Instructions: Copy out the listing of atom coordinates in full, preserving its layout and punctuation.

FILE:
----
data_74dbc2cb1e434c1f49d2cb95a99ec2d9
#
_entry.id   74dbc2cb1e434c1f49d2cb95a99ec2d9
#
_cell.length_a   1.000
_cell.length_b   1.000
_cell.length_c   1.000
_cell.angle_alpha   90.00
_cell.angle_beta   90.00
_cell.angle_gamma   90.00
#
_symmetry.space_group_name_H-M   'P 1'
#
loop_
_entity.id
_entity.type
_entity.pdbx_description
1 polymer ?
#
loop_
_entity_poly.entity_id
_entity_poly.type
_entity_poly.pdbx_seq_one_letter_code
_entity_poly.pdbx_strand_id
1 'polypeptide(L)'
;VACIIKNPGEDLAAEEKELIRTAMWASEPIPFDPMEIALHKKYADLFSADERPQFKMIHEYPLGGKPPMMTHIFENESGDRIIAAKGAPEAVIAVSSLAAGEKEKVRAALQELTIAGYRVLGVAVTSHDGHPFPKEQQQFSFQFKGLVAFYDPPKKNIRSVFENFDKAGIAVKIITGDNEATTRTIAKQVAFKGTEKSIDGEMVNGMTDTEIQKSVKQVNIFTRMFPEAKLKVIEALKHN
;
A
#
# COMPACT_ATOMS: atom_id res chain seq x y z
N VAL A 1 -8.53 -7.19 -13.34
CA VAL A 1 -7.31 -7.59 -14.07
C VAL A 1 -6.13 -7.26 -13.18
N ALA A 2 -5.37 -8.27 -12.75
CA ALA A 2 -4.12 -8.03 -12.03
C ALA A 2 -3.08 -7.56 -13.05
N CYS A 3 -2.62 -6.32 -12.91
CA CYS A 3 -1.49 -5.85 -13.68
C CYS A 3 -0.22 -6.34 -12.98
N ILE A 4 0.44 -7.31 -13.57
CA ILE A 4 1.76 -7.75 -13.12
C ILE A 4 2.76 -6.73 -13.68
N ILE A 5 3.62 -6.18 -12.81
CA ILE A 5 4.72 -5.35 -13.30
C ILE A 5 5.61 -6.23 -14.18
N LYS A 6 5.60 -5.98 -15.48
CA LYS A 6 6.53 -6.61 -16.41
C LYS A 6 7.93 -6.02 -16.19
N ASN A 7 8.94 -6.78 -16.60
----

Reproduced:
data_74dbc2cb1e434c1f49d2cb95a99ec2d9
#
_entry.id   74dbc2cb1e434c1f49d2cb95a99ec2d9
#
_cell.length_a   1.000
_cell.length_b   1.000
_cell.length_c   1.000
_cell.angle_alpha   90.00
_cell.angle_beta   90.00
_cell.angle_gamma   90.00
#
_symmetry.space_group_name_H-M   'P 1'
#
loop_
_entity.id
_entity.type
_entity.pdbx_description
1 polymer ?
#
loop_
_entity_poly.entity_id
_entity_poly.type
_entity_poly.pdbx_seq_one_letter_code
_entity_poly.pdbx_strand_id
1 'polypeptide(L)'
;VACIIKNPGEDLAAEEKELIRTAMWASEPIPFDPMEIALHKKYADLFSADERPQFKMIHEYPLGGKPPMMTHIFENESGDRIIAAKGAPEAVIAVSSLAAGEKEKVRAALQELTIAGYRVLGVAVTSHDGHPFPKEQQQFSFQFKGLVAFYDPPKKNIRSVFENFDKAGIAVKIITGDNEATTRTIAKQVAFKGTEKSIDGEMVNGMTDTEIQKSVKQVNIFTRMFPEAKLKVIEALKHN
;
A
#
# COMPACT_ATOMS: atom_id res chain seq x y z
N VAL A 1 -8.53 -7.19 -13.34
CA VAL A 1 -7.31 -7.59 -14.07
C VAL A 1 -6.13 -7.26 -13.18
N ALA A 2 -5.37 -8.27 -12.75
CA ALA A 2 -4.12 -8.03 -12.03
C ALA A 2 -3.08 -7.56 -13.05
N CYS A 3 -2.62 -6.32 -12.91
CA CYS A 3 -1.49 -5.85 -13.68
C CYS A 3 -0.22 -6.34 -12.98
N ILE A 4 0.44 -7.31 -13.57
CA ILE A 4 1.76 -7.75 -13.12
C ILE A 4 2.76 -6.73 -13.68
N ILE A 5 3.62 -6.18 -12.81
CA ILE A 5 4.72 -5.35 -13.30
C ILE A 5 5.61 -6.23 -14.18
N LYS A 6 5.60 -5.98 -15.48
CA LYS A 6 6.53 -6.61 -16.41
C LYS A 6 7.93 -6.02 -16.19
N ASN A 7 8.94 -6.78 -16.60